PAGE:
SAN FRANCISCO (Diya TV) — India’s Enforcement Directorate (ED) are beginning preparations to attach assets worth more than Rs 6,000 crore of embattled liquor baron Vijay Mallya and various family members’ in connection with the money laundering and loan fraud probe he is the main subject of.
The move for a second round of property seizures gained further momentum after Mallya, who is currently residing in England, failed to appear before the special court dealing with cases under the provisions of the Prevention of Money Laundering Act. Mallya and his associates are alleged to have diverted a portion of the loans they received to offshore businesses, a blatant violation of Reserve Bank of India policies.
According to multiple reports, the Enforcement Directorate have identified both moveable and immoveable assets belonging to Mallya, including shares belonging to himself and family members in United Breweries Group and United Spirits Limited that have been pledged with banks. These assets have been among others pegged for seizure, they will be frozen while the ongoing investigation is pending.
The ED had previously attached his properties worth about Rs 1,411 crore as part of the case a few months ago.
Additionally, the agency is in the process of getting a “proclaimed person” order issued from the special court. If obtained, the order will be forwarded to the ministry of external affairs for getting Mallya extradited from the UK so that he presents himself for the investigation.
In June, a Mumbai court declared Mallya an offender in money laundering and the ED sought to have a proclamation order issued against Mallya as he had multiple warrants pending against him, including a no-bail warrant under the PMLA, requiring him to join the investigation in person. The ED had already sought to invoke the India-United Kingdom Mutual Legal Assistance Treaty to have Mallya extradited from Britain.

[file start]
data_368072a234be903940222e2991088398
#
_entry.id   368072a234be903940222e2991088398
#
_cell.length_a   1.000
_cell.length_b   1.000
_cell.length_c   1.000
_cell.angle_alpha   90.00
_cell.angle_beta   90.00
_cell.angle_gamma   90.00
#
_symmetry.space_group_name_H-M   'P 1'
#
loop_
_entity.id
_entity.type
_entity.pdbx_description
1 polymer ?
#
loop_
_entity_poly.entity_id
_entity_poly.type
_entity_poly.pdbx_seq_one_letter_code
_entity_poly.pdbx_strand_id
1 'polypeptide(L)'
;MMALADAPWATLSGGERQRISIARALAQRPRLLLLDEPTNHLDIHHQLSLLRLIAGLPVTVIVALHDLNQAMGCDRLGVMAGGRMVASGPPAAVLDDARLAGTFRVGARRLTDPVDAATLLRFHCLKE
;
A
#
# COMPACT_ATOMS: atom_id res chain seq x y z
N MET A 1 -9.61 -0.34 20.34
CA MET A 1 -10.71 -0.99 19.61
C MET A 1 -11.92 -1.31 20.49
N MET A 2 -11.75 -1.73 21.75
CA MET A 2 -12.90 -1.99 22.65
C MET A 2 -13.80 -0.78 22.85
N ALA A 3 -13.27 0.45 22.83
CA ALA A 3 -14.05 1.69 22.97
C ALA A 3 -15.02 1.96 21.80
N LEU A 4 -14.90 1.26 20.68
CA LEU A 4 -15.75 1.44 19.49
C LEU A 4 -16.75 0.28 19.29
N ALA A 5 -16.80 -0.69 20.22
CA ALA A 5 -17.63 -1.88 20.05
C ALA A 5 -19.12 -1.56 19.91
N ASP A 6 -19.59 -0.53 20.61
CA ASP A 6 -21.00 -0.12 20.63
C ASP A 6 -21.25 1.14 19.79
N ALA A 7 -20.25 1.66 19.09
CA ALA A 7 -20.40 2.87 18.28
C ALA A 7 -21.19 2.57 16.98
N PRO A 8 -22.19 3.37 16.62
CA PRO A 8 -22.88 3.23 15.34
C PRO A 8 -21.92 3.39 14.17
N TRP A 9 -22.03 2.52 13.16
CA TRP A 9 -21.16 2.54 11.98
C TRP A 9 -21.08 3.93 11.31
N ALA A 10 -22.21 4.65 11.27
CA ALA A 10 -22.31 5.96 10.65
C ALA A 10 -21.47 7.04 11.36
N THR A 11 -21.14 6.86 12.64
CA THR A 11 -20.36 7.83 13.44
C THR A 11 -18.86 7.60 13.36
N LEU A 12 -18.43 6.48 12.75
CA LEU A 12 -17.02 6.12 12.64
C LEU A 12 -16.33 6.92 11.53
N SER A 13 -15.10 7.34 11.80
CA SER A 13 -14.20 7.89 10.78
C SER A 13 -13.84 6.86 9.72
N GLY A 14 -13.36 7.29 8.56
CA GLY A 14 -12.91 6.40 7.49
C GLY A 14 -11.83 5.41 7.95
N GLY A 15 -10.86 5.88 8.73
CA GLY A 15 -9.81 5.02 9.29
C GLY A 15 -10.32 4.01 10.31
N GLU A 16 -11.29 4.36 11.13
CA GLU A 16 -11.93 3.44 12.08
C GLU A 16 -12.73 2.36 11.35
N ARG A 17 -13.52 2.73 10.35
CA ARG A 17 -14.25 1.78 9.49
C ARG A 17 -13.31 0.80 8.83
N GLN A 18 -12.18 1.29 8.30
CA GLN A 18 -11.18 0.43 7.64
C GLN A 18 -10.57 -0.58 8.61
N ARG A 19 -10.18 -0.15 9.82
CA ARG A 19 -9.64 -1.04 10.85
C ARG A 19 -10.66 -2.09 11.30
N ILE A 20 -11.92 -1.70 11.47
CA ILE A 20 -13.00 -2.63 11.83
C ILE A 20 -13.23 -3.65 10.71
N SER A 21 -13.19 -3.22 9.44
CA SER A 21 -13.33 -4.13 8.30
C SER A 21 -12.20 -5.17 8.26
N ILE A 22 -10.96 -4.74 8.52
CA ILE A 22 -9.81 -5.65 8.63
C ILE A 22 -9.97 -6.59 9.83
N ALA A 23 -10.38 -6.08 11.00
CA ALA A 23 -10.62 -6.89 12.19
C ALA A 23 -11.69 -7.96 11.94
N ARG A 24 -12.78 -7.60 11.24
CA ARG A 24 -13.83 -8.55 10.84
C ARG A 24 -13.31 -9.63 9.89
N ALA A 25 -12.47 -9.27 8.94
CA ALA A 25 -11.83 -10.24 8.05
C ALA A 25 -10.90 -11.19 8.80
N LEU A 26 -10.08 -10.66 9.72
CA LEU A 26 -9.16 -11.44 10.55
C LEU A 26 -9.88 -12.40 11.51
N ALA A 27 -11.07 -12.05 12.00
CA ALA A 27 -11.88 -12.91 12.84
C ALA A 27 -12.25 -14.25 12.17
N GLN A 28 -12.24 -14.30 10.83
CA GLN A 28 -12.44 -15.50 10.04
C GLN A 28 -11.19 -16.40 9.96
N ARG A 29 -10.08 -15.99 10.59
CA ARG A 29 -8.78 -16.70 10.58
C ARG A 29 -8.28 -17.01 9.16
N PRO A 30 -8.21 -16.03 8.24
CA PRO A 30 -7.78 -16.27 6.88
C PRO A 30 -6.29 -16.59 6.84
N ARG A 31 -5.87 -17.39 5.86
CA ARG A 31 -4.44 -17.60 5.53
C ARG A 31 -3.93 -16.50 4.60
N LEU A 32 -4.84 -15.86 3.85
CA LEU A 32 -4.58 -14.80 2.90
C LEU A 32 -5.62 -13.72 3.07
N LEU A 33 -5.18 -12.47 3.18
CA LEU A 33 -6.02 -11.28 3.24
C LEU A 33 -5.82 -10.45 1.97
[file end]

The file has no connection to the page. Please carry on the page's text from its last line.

Adding further insult to injury, a Delhi court on Saturday issued a second no-bail warrant for Mallya’s arrest, this stemming from a 2012 check bouncing case.
Assets belonging to his now-defunct Kingfisher Airlines have already been taken over by banks and put up for auction twice to recover unpaid loans. However, the banks have not been able to find any takers — the second auction for Kingfisher House last week proved fruitless after no bidder turned up, even at a reduced reserve price of Rs 135 crore.
Bankers said that they may have to further lower the reserve price, which was set at Rs 150 crore in the earlier auction in March, which had failed to attract any prospective buyer.